Quantcast

DNAinfo has closed.
Click here to read a message from our Founder and CEO

Homesick Chicagoans Make Amazing Drone Video of the City, Its People

By Kelly Bauer | October 1, 2015 11:32am | Updated on March 6, 2016 6:00pm

DOWNTOWN — Two filmmakers knew they were going to be homesick when they had to leave Chicago for work. So, they got to filming.

Rick Wayne, 26, of Lakeview, and Brad Johnson, 28, of South Loop, took their video business, Underscore Films, to the West Coast a month ago "to expand our roots," Wayne said. But, before they left, they used a drone to film footage of the city. They tried to cover as many neighborhoods as possible and wanted to focus on the people from the city so they could "really" represent Chicago.

"As we were leaving we realized this was us pouring our hearts out into the places that we love most," Wayne said. "It's even hard to kind of watch it now, being away from home and away from family."

The video, called "Homesick for Chicago," uses a drone to capture sweeping views of the city's beaches and harbors, skyline, busy streets and Lake Michigan. But, it also focuses on people grabbing a hot dog, playing in fire hydrants, enjoying ice cream at Tastee Freez and hanging out in the park.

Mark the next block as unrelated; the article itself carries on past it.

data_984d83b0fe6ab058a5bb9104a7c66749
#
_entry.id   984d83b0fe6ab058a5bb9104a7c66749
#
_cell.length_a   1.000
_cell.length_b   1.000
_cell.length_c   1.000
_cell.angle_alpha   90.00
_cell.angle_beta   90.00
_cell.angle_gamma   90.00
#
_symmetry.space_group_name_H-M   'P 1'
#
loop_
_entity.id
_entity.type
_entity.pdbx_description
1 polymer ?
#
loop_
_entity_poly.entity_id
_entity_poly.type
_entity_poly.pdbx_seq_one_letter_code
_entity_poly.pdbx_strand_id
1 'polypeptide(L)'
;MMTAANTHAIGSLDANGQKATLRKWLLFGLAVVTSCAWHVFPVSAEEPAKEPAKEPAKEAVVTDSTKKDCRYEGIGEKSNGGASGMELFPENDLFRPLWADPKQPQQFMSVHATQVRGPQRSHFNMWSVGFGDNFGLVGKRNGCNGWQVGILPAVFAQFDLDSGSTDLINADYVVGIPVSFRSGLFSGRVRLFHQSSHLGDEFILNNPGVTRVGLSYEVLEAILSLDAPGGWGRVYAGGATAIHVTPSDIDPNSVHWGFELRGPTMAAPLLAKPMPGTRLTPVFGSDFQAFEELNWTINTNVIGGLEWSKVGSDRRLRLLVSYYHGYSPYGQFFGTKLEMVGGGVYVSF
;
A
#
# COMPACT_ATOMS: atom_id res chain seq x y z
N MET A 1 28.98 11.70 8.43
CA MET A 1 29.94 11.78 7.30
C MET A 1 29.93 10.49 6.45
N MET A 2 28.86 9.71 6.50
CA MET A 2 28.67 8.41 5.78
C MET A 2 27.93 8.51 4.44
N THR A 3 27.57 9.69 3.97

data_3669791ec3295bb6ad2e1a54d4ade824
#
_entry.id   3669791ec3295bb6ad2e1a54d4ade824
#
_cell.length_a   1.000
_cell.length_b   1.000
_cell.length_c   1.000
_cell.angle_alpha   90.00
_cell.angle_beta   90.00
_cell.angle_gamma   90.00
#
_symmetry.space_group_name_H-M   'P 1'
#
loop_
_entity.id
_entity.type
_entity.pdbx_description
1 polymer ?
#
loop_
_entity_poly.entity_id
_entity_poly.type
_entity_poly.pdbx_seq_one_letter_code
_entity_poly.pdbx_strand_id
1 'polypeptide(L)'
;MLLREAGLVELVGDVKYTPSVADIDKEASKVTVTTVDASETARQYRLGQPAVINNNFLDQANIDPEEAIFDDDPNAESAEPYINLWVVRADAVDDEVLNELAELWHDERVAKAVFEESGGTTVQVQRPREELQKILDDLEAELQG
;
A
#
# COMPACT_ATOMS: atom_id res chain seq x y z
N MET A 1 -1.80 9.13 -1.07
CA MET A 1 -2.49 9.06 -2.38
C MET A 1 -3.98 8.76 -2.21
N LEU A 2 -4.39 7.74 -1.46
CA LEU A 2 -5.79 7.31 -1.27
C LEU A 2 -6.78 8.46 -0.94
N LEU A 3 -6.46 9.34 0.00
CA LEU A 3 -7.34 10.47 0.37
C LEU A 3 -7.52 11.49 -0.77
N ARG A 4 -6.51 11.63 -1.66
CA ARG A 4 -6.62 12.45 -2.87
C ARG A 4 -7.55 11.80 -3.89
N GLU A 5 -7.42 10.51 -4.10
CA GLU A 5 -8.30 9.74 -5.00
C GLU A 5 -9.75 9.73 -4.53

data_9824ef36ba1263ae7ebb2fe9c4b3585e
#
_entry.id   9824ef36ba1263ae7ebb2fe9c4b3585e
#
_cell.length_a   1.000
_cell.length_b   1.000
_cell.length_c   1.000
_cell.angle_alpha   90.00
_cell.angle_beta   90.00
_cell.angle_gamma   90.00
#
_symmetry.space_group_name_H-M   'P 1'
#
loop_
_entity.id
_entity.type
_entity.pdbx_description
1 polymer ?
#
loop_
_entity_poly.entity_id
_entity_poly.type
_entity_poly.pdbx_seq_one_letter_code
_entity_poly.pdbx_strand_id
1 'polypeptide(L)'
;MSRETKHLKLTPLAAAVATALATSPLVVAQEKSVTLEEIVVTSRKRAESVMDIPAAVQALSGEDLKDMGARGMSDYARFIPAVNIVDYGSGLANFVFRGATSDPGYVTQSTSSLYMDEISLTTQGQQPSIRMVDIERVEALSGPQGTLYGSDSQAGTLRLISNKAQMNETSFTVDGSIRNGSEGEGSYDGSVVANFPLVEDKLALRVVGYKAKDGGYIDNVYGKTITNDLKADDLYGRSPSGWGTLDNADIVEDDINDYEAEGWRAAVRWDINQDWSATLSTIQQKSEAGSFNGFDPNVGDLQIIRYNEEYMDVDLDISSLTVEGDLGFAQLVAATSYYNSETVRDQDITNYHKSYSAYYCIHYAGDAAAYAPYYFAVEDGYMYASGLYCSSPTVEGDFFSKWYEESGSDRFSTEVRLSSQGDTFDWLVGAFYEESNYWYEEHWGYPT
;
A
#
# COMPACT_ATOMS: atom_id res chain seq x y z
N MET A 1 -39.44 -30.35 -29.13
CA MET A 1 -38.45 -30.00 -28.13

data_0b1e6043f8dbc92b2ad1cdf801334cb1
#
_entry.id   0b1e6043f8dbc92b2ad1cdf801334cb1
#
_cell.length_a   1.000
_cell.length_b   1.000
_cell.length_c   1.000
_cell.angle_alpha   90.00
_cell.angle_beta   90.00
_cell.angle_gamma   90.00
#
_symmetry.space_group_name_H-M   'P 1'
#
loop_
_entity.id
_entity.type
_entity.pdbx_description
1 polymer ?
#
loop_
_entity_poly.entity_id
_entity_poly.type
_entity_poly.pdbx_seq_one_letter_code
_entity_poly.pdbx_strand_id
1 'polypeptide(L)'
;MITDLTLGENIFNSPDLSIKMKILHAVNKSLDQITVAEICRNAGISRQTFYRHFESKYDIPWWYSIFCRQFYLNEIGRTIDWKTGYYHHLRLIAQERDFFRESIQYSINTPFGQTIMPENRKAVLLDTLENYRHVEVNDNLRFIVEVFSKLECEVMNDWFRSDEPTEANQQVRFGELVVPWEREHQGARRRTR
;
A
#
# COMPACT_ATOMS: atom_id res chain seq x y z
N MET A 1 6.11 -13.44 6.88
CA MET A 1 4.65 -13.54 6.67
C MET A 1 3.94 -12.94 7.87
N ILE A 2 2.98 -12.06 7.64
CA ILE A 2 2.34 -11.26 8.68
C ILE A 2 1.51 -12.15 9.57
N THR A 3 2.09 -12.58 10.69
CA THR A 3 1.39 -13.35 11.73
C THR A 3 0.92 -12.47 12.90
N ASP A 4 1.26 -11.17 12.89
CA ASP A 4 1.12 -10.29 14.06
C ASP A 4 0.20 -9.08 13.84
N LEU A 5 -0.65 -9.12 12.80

Wayne and Johnson turned to friends and family when trying to figure out where to film. They asked where people had "intimate memories" and trekked to places that are "near and dear to our hearts," Wayne said.

"Not just Millennium Park and the places everybody knows so well, but ice cream stands, dive bars and the places most people wouldn't know of, but if you're from Chicago it will hold a place in your heart," Wayne said.

They also tried to focus on the city's people just as much as its architecture.

"That's really what makes [Chicago], outside of the architecture and everything like that," Wayne said. "We just wanted to showcase some diversity and friends and family."

The video also showcases the capabilities of drones and "their beauty," Wayne said, in part because the filmmakers wanted to show the audience what drones can do in light of questions about "whether they're safe or if they're good for the general public."

Feedback on the video has been "tremendous," Wayne said, with people calling for a sequel or asking them to film in other cities. Johnson and Wayne are back in town this week, filming the Chicago Architecture Biennial, and they hope to return to Chicago this winter for another video that would showcase the city (if they're not too busy doing work for Trump Hotels or Nike, among other clients).

"It's a whole other side of Chicago. It's just absolutely beautiful when everything is frozen over with fresh powder," Wayne said. "It just shows a different perspective that you don't get during the summer."

In the future, the duo hopes to spend "at least" half of the year in Chicago, Wayne said.

"Because this is undoubtedly the greatest city in the world," Wayne said, "but it does get a little cold."

For more neighborhood news, listen to DNAinfo Radio here: